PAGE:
Not enough coverage on 9-11!
That was the complaint of a few - but quite vocal - readers Friday.
Was the complaint valid?
On page one, we offered a lengthy investigative piece looking at problems with 9-11 anti-terror spending. This was accompanied by our own local angle on the issue. This package dominated page one.
Inside, we published a poignant column by Sgt. Chris Jacobson of the Lodi Police Department. The column described Jacobson's cousin, the late John McNamara, a New York firefighter who responded to the 9-11 attacks — and who was Jacobson's personal hero.
That's over 100 inches of text, plus two photos.
In contrast, the Sacramento Bee ran an extended version of the same investigative piece we did, also played off page one, along with a look at upcoming 9-11 events and an opinion column.
The Record had no 9-11 reference on page one, but did run two wire stories inside, an editorial and an editorial cartoon.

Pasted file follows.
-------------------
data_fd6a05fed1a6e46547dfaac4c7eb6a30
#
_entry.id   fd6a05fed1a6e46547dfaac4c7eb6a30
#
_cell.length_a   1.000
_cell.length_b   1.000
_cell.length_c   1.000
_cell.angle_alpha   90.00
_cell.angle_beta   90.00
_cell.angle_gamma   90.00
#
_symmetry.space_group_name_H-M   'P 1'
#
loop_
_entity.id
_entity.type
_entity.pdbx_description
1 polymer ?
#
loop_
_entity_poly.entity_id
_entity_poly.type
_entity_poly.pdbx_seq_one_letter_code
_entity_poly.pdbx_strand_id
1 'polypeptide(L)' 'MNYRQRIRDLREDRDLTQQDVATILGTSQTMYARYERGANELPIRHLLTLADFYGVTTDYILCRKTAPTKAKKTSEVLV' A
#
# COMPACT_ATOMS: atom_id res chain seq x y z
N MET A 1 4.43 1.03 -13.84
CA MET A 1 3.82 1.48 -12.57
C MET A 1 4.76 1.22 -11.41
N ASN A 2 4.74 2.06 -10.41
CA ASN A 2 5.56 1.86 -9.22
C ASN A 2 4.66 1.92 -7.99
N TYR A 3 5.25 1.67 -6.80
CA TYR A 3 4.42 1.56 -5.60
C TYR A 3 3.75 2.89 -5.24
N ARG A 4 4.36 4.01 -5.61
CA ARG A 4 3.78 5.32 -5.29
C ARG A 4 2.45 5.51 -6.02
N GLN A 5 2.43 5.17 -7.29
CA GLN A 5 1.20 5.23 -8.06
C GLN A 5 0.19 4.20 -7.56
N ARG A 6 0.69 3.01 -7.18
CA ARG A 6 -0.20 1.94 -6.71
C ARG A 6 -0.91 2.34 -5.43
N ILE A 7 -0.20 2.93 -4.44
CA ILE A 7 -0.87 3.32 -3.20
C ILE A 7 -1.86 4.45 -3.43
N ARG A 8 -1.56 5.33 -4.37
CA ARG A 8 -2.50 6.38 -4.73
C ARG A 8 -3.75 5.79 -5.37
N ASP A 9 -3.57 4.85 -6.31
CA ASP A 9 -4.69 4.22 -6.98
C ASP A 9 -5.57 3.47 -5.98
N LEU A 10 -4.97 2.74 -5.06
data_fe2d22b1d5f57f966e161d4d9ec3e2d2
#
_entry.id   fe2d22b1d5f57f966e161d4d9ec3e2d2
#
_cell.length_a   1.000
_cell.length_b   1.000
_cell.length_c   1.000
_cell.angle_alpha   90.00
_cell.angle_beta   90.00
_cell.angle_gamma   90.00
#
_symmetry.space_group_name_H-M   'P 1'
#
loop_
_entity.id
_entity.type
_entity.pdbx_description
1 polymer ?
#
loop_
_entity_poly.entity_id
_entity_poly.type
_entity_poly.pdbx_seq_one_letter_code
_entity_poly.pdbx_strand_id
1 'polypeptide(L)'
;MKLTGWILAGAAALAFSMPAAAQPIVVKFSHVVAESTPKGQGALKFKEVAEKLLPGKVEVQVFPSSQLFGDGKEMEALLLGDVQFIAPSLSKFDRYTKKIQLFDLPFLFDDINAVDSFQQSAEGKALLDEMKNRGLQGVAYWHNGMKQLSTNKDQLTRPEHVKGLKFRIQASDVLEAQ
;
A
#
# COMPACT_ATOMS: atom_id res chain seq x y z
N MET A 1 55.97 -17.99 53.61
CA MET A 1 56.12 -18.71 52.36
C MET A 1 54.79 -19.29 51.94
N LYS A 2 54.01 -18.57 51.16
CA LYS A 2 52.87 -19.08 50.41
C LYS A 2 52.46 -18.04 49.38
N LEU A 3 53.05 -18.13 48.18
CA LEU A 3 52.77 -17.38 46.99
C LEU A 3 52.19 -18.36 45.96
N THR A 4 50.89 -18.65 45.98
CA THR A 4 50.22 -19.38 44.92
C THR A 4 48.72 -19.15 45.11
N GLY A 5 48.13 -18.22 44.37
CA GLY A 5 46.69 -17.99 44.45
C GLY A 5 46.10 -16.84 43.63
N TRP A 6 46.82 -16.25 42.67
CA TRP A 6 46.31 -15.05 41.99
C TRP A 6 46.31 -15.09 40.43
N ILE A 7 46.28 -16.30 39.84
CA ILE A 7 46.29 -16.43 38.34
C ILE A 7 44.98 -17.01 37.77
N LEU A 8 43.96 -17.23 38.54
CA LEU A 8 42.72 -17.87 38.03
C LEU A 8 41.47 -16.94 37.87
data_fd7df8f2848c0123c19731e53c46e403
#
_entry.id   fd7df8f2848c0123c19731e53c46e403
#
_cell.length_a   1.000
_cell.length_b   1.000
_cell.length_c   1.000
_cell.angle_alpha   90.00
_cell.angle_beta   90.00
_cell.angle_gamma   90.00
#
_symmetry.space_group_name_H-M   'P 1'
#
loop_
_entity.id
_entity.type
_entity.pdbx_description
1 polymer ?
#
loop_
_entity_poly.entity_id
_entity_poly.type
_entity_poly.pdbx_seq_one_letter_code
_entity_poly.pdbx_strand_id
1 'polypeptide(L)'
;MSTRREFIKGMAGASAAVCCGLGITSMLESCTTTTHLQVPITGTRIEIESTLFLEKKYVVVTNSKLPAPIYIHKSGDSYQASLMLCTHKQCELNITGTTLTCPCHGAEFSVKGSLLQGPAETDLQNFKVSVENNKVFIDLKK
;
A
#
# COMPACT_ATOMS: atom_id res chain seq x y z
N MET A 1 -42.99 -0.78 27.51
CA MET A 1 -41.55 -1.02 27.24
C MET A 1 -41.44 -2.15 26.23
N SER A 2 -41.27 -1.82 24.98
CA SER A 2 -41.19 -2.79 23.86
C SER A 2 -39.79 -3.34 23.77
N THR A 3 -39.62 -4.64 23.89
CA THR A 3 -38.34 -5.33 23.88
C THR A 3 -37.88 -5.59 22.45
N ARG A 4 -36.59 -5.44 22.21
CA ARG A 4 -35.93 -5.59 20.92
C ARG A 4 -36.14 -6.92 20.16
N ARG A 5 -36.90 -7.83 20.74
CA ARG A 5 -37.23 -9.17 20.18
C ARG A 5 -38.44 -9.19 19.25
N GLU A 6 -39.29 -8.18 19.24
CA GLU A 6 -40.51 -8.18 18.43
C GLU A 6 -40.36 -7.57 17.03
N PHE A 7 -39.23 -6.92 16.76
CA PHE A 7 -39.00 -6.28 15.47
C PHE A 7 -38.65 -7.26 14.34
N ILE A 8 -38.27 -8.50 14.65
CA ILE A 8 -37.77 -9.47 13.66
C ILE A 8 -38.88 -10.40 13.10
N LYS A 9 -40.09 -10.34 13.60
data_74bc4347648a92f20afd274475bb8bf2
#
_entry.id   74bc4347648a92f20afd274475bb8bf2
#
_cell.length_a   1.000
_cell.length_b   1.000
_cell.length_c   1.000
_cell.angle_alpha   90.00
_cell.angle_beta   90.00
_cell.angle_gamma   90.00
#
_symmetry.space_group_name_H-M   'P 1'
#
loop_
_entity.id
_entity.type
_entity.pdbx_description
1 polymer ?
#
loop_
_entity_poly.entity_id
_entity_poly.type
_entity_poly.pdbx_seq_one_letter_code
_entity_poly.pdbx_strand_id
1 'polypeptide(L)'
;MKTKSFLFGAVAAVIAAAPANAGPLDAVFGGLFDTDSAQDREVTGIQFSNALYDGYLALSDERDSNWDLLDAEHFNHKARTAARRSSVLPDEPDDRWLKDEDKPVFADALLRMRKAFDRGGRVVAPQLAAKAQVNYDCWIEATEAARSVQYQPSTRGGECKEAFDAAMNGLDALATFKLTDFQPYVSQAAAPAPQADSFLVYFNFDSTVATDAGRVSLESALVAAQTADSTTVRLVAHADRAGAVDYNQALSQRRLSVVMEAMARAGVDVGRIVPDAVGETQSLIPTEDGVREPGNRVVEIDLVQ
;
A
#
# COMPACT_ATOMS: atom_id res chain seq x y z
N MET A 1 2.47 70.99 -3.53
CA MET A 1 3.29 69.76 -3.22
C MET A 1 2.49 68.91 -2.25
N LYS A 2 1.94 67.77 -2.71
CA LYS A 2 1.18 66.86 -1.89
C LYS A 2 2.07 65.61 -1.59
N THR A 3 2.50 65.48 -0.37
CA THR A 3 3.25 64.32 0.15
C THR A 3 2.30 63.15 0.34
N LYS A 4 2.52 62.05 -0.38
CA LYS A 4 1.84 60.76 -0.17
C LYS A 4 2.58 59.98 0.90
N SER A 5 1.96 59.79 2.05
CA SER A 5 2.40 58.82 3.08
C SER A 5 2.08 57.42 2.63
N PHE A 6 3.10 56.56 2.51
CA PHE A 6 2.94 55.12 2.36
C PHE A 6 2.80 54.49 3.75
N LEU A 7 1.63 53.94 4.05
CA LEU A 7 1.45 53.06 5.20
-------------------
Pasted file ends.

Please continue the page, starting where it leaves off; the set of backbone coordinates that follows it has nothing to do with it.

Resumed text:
If you were to compare the percentage of column inches the News-Sentinel devoted to 9-11 content versus the Bee and The Record, considering each paper's total news space, we'd be ahead.
Yet there are other considerations.
First is this: The anniversary's primary activities, along with opportunities for news coverage, happen on 9-11, not the day before. So I suspect most print media, including the News-Sentinel, will have more coverage today than they offered Friday.
Another consideration: Though the investigative piece was strong and well-researched, I suspect it was not the kind of 9-11 coverage our readers had in mind when they lodged their complaints.
Rather, they were looking for more coverage, like the column by Sgt. Jacobson, that thoughtfully evoked and paid homage to those who died on that terrible day in September 2001.
Could we have done more? A feature or opinion column, a respectful editorial cartoon, a wire story and photo?
And in retrospect, I agree with our readers - we should have done more.